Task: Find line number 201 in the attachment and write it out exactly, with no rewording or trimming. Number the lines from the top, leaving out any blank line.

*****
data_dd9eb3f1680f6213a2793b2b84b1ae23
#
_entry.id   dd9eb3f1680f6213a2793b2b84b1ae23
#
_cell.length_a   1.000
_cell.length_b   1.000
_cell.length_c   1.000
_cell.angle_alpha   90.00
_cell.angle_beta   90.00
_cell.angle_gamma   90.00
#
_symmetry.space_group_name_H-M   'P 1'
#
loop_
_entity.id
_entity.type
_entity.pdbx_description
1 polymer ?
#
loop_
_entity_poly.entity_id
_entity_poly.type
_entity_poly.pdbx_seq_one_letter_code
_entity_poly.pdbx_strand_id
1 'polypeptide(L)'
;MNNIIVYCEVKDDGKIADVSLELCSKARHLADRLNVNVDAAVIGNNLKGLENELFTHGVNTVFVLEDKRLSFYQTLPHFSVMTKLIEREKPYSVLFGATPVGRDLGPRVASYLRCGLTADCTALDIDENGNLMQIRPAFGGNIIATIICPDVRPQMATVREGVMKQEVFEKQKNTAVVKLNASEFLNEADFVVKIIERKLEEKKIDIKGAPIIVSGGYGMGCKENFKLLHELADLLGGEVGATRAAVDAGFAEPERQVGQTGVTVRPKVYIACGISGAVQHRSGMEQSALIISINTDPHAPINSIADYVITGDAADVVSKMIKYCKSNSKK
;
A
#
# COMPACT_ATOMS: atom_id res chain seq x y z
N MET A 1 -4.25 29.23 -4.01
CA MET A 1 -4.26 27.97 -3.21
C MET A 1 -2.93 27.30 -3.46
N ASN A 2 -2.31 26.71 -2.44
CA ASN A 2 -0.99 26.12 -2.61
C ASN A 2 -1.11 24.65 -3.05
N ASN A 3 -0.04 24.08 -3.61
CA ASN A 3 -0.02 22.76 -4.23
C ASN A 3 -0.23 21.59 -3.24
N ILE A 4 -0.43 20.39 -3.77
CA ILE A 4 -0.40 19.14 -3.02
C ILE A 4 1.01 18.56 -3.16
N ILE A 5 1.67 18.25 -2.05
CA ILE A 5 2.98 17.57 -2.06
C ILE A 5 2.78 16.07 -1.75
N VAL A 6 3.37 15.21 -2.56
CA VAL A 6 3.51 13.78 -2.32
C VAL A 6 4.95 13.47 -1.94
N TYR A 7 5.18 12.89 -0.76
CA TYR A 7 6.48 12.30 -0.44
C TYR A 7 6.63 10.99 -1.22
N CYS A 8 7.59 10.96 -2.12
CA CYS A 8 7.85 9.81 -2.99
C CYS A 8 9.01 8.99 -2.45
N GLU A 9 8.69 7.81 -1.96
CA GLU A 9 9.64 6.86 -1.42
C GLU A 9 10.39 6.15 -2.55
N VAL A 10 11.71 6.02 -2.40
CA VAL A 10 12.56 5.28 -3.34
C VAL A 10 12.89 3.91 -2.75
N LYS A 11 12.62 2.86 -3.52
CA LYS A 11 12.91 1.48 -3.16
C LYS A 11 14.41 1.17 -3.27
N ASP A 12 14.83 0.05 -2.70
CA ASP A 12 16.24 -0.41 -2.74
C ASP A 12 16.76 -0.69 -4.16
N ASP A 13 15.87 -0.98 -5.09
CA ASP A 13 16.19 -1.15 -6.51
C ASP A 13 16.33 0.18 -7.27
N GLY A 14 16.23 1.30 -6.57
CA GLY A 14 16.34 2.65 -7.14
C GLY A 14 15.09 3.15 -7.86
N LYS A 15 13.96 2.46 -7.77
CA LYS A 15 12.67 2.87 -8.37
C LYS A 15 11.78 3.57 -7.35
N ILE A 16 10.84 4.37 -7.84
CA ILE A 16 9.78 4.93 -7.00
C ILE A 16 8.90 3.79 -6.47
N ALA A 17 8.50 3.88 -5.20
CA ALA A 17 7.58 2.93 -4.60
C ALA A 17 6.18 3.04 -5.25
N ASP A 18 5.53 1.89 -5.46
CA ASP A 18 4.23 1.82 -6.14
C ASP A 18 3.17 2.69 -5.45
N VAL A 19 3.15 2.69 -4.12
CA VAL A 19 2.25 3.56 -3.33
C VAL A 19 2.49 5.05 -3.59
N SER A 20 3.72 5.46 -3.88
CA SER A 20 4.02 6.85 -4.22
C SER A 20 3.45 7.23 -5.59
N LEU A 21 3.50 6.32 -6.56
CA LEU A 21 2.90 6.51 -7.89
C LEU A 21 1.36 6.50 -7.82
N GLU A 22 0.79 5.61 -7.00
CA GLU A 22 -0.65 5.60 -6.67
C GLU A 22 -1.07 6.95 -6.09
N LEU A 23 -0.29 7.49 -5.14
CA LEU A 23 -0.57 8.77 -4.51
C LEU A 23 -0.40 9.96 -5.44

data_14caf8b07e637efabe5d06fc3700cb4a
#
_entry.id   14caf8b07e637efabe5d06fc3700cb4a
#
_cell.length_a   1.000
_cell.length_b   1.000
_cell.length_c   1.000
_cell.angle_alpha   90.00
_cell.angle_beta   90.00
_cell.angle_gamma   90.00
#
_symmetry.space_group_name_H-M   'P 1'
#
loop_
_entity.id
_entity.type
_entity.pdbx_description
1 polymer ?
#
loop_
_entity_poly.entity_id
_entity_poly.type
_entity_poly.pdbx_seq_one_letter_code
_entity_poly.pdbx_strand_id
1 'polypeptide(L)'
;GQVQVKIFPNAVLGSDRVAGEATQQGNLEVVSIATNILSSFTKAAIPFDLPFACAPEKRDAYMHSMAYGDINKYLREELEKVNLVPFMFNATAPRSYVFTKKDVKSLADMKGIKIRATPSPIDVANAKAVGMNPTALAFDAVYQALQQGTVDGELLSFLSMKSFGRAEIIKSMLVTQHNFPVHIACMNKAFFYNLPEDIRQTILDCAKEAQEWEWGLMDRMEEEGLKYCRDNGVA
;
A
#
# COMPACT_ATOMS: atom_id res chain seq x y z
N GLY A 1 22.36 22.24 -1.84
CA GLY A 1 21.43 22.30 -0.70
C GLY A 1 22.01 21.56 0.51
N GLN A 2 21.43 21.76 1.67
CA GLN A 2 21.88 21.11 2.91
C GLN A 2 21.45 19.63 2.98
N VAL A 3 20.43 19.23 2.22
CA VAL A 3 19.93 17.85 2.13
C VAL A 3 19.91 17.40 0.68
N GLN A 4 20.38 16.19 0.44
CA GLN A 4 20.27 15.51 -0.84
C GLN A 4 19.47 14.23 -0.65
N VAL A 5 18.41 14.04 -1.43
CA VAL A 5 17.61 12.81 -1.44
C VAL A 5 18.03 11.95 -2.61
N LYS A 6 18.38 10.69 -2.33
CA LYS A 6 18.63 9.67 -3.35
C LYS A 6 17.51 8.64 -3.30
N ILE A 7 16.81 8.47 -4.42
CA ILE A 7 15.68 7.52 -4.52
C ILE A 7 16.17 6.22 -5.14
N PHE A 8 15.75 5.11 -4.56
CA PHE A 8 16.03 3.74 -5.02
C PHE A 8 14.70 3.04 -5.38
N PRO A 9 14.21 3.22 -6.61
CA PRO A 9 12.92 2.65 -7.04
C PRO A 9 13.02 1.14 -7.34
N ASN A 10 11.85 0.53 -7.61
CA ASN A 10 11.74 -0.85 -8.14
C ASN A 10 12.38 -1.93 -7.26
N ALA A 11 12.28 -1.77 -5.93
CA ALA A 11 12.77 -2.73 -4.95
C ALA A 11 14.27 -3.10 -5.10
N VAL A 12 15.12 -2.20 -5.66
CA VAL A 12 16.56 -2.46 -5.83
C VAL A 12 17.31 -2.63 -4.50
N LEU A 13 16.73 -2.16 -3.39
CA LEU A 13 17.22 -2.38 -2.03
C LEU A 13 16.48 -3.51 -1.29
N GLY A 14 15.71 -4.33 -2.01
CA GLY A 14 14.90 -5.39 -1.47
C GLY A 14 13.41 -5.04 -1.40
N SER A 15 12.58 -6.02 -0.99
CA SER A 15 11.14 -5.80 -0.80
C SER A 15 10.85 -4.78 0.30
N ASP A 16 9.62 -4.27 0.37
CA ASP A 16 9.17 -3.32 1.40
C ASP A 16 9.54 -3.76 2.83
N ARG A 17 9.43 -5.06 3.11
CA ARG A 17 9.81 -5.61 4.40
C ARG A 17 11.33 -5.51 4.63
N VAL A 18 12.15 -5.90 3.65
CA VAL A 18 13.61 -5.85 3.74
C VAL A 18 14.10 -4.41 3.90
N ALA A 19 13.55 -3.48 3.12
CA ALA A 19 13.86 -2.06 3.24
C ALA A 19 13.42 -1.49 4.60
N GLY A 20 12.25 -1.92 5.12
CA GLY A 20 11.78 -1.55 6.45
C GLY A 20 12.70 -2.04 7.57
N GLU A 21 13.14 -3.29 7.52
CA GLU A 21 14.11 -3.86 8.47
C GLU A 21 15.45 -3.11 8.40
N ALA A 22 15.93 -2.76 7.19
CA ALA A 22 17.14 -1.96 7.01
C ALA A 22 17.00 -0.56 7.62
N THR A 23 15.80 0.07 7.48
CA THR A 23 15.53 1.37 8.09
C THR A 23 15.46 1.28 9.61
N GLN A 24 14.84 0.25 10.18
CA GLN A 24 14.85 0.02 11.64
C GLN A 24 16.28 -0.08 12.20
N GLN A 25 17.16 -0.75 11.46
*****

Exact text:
C GLN A 24 16.28 -0.08 12.20